On November 8th, many citizens will vote on a measure to legalize marijuana usage in Missouri. The state’s NAACP chapter is urging everyone to vote no and read the fine print, the St. Louis Dispatch reports.
To clarify, it’s not because they don’t want recreational marijuana usage to happen. It’s because they claim legalization, as proposed under Amendment 3, would prevent minorities from entering the cannabis industry.
From the St. Louis Dispatch:
“Marijuana possession should not be a constitutional crime. Additionally, for years now, Black people, other minorities, and people who have been criminalized by marijuana laws in the past have been unable to enter the medical marijuana market,” the Missouri NAACP wrote.
“That is not right. In an effort to prevent the permanent exclusion of minorities from the cannabis industry in the state of Missouri, the NAACP calls upon every voter to reject the criminalization of marijuana possession, de facto racist regulation of the cannabis market, and the wool being pulled over our eyes by the supporters of Amendment 3.”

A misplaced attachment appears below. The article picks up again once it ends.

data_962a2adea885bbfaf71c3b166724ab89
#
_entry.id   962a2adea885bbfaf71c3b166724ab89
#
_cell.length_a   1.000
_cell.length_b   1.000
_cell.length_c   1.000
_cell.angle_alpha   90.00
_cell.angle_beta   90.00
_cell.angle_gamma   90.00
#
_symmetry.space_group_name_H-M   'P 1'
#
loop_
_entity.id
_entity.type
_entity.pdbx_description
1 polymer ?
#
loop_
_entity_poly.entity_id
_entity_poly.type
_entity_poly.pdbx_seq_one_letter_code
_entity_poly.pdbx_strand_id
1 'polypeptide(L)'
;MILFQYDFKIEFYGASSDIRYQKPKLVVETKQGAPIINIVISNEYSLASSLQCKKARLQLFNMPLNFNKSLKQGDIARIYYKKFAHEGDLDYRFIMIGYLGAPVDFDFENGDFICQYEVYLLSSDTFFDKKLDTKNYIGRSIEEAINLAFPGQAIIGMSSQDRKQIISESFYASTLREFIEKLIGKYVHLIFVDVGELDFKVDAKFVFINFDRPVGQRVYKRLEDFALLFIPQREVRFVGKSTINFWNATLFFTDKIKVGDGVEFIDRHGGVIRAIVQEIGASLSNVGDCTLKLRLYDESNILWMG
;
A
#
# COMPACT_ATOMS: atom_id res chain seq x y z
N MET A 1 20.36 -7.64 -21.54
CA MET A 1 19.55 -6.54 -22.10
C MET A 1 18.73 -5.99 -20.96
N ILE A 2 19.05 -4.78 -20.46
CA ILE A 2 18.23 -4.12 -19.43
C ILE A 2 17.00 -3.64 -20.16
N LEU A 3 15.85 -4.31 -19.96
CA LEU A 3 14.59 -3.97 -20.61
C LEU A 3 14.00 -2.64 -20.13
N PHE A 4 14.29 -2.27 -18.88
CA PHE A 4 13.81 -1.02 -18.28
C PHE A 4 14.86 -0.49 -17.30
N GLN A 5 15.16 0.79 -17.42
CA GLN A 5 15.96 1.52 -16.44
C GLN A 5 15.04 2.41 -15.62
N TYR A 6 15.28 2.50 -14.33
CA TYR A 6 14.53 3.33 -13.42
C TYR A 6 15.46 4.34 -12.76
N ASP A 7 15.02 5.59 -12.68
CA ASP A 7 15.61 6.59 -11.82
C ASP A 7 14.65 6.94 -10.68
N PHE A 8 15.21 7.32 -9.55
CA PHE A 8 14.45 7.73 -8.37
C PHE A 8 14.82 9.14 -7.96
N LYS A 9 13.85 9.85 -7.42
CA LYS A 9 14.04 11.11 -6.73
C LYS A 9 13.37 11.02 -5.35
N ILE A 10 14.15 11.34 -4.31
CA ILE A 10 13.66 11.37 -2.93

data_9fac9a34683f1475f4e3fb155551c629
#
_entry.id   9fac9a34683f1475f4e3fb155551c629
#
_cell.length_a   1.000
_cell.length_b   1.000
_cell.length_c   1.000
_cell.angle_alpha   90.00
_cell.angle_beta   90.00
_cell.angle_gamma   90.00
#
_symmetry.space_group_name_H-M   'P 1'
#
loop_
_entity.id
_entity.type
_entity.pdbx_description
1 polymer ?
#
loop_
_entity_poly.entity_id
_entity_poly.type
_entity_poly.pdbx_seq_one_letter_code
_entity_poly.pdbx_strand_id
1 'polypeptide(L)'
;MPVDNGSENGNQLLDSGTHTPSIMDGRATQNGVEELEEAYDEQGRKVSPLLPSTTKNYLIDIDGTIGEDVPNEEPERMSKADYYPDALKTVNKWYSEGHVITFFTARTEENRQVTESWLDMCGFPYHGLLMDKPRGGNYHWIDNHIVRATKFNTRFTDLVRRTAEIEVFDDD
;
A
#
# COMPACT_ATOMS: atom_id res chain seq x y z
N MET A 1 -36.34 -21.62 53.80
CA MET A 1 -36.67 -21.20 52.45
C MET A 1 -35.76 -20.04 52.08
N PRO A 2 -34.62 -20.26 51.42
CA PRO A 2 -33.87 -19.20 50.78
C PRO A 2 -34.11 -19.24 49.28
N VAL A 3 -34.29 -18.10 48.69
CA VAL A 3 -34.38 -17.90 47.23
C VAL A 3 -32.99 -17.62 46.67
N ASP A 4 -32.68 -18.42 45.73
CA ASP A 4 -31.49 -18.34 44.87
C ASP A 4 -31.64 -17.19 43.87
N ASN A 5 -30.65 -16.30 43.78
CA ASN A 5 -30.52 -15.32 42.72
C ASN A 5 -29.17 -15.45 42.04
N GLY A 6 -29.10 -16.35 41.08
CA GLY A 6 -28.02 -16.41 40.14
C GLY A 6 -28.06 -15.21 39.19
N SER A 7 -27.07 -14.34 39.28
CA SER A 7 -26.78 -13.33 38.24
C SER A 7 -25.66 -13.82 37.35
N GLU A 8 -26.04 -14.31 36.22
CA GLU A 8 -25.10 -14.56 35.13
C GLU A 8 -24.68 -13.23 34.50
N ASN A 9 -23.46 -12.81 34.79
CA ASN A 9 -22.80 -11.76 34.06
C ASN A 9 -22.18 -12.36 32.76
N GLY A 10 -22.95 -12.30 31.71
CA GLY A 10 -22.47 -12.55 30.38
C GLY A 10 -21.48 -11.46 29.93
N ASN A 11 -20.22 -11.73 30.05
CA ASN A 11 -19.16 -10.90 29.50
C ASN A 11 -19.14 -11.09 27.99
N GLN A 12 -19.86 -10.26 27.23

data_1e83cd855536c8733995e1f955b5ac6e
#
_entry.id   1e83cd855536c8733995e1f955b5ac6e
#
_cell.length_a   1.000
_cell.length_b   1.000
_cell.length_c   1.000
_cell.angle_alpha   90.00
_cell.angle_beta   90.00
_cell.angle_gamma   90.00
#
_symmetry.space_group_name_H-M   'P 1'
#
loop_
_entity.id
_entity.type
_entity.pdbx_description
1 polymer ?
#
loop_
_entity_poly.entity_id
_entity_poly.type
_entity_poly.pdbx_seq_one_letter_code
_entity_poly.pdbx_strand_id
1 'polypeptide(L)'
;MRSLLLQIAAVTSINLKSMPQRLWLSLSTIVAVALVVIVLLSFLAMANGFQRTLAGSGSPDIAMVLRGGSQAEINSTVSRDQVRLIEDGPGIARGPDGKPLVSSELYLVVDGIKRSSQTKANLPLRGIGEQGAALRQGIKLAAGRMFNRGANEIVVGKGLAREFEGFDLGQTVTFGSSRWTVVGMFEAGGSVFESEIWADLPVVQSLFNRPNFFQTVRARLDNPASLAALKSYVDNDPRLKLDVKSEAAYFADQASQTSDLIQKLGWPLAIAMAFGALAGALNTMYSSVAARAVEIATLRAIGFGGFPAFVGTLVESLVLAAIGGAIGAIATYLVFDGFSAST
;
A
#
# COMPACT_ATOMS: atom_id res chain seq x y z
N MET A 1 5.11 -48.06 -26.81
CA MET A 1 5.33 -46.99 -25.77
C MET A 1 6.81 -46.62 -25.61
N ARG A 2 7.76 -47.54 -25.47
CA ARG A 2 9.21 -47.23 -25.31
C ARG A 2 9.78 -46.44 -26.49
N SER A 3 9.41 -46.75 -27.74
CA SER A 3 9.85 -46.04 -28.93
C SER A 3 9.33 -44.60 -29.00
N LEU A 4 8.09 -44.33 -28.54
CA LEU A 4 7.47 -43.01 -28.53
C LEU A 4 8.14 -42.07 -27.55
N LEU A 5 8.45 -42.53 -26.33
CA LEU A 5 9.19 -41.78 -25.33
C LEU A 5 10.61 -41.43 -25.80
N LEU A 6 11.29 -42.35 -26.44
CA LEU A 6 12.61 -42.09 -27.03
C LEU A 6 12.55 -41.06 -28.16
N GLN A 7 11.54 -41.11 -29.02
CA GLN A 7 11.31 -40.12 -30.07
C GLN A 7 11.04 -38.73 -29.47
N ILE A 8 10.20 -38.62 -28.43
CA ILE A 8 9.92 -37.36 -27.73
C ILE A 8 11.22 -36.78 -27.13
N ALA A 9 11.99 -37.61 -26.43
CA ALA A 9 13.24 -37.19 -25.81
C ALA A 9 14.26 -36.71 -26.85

As it’s currently written, Amendment 3 would give the first “comprehensive” marijuana business licenses to existing medical marijuana companies. The Missouri NAACP has an issue because it “does not increase the number of available full market licenses.” They also call a program that would give “micro” business licenses to disadvantaged groups “very limited.”
Amendment 3 also adds that “someone who possesses, cultivates, delivers without consideration or possesses with intent to distribute more than 3 ounces of marijuana but less than 6 ounces on their third offense would be “subject to a misdemeanor.” The Missouri NAACP calls this measure a constitutional crime.
The group also has some hesitation around the Amendment’s expungement program, saying it would be “dependent on legislative authorization funding.” Legal Missouri campaign said the courts would be required to begin expungements under the amendment. Currently, 48% of Missourians support the measure, with 37% against it. However, a significant 17% group of people remain undecided and could sway favor either way.